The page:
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In this book, the author Joseph G. Sinkovics liberally shares his views on the cancer cell which he has been observing in vivo and in vitro, over a life time. Readers will learn how, as an inherent faculty of the RNA/DNA complex, the primordial cell survival pathways are endogenously reactivated in an amplified or constitutive manner in the multicellular host, and are either masquerading as self-elements or as placentas, to which the multicellular host is evolutionarily trained to extend full support. The host obliges.
The author explains that there is no such evidence that “malignantly transformed” human cells survive in nature. However, when cared for in the laboratory, these cells live and replicate as immortalized cultures. These cells retain their vitality upon storage in liquid nitrogen. One can only imagine an astrophysical environment in which such cells could survive; perhaps, first their seemingly humble exosomes would populate that environment. Immortal cell populations so created may survive as individuals, or may even re-organize themselves into multicellular colonies, as representatives of life for the duration of the Universe.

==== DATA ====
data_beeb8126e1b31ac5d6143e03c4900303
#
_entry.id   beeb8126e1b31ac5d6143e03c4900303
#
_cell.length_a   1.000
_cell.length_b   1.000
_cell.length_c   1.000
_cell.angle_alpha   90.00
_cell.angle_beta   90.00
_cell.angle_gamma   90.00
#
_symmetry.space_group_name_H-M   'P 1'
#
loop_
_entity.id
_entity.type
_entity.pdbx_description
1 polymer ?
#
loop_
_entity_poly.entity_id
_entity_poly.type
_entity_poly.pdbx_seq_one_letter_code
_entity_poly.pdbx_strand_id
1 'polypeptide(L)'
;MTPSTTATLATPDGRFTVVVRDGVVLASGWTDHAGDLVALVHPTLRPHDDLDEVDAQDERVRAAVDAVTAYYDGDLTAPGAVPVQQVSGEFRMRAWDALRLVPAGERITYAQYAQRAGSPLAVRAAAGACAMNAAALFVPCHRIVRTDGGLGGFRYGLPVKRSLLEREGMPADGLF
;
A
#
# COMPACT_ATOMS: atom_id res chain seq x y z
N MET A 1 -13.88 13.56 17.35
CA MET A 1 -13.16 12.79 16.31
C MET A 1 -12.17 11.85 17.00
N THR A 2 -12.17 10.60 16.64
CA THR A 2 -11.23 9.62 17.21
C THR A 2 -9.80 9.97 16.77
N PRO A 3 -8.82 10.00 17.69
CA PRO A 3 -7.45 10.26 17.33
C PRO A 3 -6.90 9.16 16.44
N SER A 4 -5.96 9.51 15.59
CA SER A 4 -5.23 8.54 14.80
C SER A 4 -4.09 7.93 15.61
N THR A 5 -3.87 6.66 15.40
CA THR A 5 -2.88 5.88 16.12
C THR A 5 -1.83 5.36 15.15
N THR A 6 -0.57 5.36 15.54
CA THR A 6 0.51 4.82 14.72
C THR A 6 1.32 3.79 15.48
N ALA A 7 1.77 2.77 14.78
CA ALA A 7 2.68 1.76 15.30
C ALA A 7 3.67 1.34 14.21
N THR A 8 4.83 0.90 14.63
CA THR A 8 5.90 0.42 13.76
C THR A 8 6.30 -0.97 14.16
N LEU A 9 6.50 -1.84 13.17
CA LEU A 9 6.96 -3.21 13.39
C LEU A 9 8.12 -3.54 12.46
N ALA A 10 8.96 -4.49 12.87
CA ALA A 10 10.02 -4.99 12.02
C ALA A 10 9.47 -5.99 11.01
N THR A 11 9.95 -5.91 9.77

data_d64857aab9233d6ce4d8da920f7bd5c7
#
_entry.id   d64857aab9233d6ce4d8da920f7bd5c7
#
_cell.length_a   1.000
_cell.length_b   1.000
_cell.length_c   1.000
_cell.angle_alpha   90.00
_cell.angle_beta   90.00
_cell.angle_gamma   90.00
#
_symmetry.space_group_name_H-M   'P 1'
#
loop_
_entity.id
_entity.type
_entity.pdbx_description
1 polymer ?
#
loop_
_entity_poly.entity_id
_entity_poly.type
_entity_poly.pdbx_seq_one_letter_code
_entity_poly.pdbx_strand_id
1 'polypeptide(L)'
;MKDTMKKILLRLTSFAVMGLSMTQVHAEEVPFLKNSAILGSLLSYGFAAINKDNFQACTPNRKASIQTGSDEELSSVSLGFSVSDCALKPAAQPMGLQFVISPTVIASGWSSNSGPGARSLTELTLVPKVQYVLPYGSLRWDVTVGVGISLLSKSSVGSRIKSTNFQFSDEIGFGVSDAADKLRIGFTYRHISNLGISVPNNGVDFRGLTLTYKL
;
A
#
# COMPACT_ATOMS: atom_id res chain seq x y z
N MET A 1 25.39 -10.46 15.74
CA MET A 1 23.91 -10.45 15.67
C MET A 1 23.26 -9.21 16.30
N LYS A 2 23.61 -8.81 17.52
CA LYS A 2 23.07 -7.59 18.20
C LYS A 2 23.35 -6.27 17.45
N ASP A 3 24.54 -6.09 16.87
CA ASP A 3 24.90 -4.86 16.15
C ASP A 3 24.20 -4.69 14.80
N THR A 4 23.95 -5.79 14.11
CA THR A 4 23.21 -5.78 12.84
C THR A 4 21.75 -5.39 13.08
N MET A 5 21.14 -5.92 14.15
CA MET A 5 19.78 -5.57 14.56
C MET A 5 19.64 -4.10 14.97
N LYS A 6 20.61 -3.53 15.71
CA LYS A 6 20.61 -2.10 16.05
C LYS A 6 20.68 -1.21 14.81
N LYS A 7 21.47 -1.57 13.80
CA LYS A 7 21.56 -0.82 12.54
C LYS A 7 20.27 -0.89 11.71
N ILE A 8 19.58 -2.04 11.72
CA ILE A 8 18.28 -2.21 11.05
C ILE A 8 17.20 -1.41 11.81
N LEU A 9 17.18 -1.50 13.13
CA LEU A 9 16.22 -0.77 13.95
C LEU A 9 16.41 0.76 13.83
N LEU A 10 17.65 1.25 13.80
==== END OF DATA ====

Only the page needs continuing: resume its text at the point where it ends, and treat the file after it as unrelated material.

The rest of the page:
This thought-provoking book is the work of a disciplined investigator and clinician with an impeccable reputation, and he enters a territory that very few if any before him have approached from the same angles. It will appeal to researchers with an interest in cell survival pathways and those researching cancer cells.